Italian Enzo Maresca appointed Chelsea head coach – a gamble that must pay off

Enzo Maresca

 ROME -- Chelsea have confirmed that Enzo Maresca has been appointed as their new head coach.

 The 44-year-old Italian, who previously managed Parma in Serie B, joins from Leicester City, where he led the club to the Championship title and promotion in his first season in charge. He previously worked as Pep Guardiola’s assistant manager at Manchester City, having coached the Development Squad at the Manchester club.

 Maresca, who played for Juventus and Fiorentina, has signed a five-year deal at Stamford Bridge.

 Speaking to the official Chelsea website, the former midfielder said, “To join Chelsea, one of the biggest clubs in the world, is a dream for any coach. It is why I am so excited by this opportunity.”

 Maresca’s appointment will be an attempt to marry the Premier League club’s longer-term vision with a project manager, looking to replicate Mikel Arteta’s success with Arsenal. But as the Italian becomes Chelsea’s fourth permanent manager in two years, he must allay concerns over his lack of managerial experience at Premier League level. 

 Since taking charge in May 2022, the Chelsea ownership led by American businessman Todd Boehly and Clearlake Capital has spent more than a billion in transfer fees, with the club finishing 12th and 6th in consecutive Premier League seasons. Having parted ways with Mauricio Pochettino, Maresca’s appointment breathes new life into an expensive Chelsea project with underwhelming on-pitch progress.

 Maresca’s five-year deal may indicate Chelsea’s willingness to be patient with the Italian, but that means little in the context of the club’s hire-and-fire culture. While Chelsea’s recruitment policy and squad profile are geared towards a long-term vision, it is unlikely Maresca will be afforded time if results are not immediate. Pochettino left the club after just one year while Graham Potter, who also signed a five-year deal in 2022, was dismissed after seven months in charge. Instant results will be key for fans and the Chelsea hierarchy to put their faith in the former Parma boss.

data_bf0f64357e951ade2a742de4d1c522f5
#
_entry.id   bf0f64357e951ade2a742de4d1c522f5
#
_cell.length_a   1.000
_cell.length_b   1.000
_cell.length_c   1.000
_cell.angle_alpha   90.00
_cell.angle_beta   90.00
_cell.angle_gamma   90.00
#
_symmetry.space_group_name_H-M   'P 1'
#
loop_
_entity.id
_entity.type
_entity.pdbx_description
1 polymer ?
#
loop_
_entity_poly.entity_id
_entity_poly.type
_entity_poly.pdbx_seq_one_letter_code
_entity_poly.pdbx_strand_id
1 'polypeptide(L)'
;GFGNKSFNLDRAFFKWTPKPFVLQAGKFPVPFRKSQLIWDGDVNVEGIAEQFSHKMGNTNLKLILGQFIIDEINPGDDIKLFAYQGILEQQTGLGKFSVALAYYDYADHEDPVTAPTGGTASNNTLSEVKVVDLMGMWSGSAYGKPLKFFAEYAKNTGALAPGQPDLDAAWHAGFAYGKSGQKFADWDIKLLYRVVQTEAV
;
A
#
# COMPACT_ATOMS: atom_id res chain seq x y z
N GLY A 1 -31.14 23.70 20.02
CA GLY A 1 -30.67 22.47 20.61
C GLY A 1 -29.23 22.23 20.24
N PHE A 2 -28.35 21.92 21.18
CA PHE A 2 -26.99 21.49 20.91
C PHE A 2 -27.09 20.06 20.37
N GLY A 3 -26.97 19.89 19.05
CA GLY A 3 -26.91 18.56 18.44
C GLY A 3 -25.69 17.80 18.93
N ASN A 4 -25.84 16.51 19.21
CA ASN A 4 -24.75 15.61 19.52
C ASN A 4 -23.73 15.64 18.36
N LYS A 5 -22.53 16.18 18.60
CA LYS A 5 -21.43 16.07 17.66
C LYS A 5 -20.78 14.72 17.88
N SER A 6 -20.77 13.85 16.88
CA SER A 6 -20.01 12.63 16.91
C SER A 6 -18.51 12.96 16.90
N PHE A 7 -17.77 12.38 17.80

During his six-month managerial stint in Italy, Maresca struggled to coach an expensively assembled and international squad looking for direction after Kyle Krause took over the club. His in-tray at Chelsea is arguably not too dissimilar and the Italian will have to prove he learnt from that experience.

 Stylistically, Maresca must also demonstrate his possession-based approach can adapt to a higher level of opposition in the Premier League. The Italian was praised in the Championship for a high-pressing tactical style that encouraged playing out from the back, using inverted full-backs and marauding No 8s. But there have previously been questions over his pragmatism and in-game management.

 Chelsea’s young squad should be malleable to Maresca’s ideas, but he will have to adapt quickly to instil his methods in a pre-season curtailed by the Euros, Copa America, and the Olympics. It also remains unclear how different the Chelsea squad will be at the end of the summer. Chelsea’s owners have not been afraid to spend big in the transfer market, but more upheaval could disrupt a squad that showed glimmers of promise at the end of last season.

 Chelsea will hope Maresca can get the best out of Premier League Young Player of the Year Cole Palmer and Romeo Lavia, who he managed in the Manchester City academy. Italian U-21 international Cesare Casadei, who spent the first part of last season on loan at Leicester, could be another beneficiary of his compatriot’s arrival.

 The appointment is not just a gamble for Chelsea, but also a risk to Maresca’s managerial career. His glowing reputation from an excellent season with Leicester could be damaged if he fails to succeed at Chelsea, placing his credentials and ambitions on the line.

 Alternatively, there is an opportunity for the former Juventus midfielder to become one of the most important managers in Chelsea’s modern history. The club has lost both its identity and winning culture, and the Italian will hope to take the club from laughing-stock back to one of the world’s best.

 No one has yet succeeded at Chelsea under new ownership and the odds are stacked against him. For the third time in two years, Chelsea have pressed the reset button to reboot the project. Maresca’s appointment is a gamble that has to pay off, but the Italian will be hoping it is third time lucky rather than three strikes and out.